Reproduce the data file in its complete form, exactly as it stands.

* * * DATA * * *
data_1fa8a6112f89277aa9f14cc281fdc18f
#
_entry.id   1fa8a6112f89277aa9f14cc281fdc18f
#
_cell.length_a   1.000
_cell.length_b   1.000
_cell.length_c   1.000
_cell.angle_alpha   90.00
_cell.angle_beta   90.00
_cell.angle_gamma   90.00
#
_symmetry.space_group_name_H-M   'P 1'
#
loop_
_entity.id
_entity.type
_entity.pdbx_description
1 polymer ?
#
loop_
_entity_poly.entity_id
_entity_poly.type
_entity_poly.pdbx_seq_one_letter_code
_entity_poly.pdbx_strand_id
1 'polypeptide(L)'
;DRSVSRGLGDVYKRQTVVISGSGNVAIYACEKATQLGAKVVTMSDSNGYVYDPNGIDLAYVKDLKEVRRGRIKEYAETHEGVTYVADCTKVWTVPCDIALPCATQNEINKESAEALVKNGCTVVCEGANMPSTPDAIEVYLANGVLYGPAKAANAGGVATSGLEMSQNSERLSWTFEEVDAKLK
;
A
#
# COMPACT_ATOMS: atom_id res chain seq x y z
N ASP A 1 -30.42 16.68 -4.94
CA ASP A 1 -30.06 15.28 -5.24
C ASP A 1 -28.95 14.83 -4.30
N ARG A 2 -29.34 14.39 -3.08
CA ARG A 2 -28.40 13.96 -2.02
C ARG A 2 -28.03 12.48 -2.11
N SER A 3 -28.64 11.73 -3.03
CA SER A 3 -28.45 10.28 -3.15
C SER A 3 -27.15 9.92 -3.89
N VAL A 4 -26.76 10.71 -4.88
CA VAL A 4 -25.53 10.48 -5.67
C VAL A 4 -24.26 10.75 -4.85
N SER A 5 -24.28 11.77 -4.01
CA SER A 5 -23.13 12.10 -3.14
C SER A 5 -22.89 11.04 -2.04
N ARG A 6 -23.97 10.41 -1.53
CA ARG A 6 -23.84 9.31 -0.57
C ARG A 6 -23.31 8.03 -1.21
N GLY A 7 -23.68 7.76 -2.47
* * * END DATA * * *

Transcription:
data_1fa8a6112f89277aa9f14cc281fdc18f
#
_entry.id   1fa8a6112f89277aa9f14cc281fdc18f
#
_cell.length_a   1.000
_cell.length_b   1.000
_cell.length_c   1.000
_cell.angle_alpha   90.00
_cell.angle_beta   90.00
_cell.angle_gamma   90.00
#
_symmetry.space_group_name_H-M   'P 1'
#
loop_
_entity.id
_entity.type
_entity.pdbx_description
1 polymer ?
#
loop_
_entity_poly.entity_id
_entity_poly.type
_entity_poly.pdbx_seq_one_letter_code
_entity_poly.pdbx_strand_id
1 'polypeptide(L)'
;DRSVSRGLGDVYKRQTVVISGSGNVAIYACEKATQLGAKVVTMSDSNGYVYDPNGIDLAYVKDLKEVRRGRIKEYAETHEGVTYVADCTKVWTVPCDIALPCATQNEINKESAEALVKNGCTVVCEGANMPSTPDAIEVYLANGVLYGPAKAANAGGVATSGLEMSQNSERLSWTFEEVDAKLK
;
A
#
# COMPACT_ATOMS: atom_id res chain seq x y z
N ASP A 1 -30.42 16.68 -4.94
CA ASP A 1 -30.06 15.28 -5.24
C ASP A 1 -28.95 14.83 -4.30
N ARG A 2 -29.34 14.39 -3.08
CA ARG A 2 -28.40 13.96 -2.02
C ARG A 2 -28.03 12.48 -2.11
N SER A 3 -28.64 11.73 -3.03
CA SER A 3 -28.45 10.28 -3.15
C SER A 3 -27.15 9.92 -3.89
N VAL A 4 -26.76 10.71 -4.88
CA VAL A 4 -25.53 10.48 -5.67
C VAL A 4 -24.26 10.75 -4.85
N SER A 5 -24.28 11.77 -4.01
CA SER A 5 -23.13 12.10 -3.14
C SER A 5 -22.89 11.04 -2.04
N ARG A 6 -23.97 10.41 -1.53
CA ARG A 6 -23.84 9.31 -0.57
C ARG A 6 -23.31 8.03 -1.21
N GLY A 7 -23.68 7.76 -2.47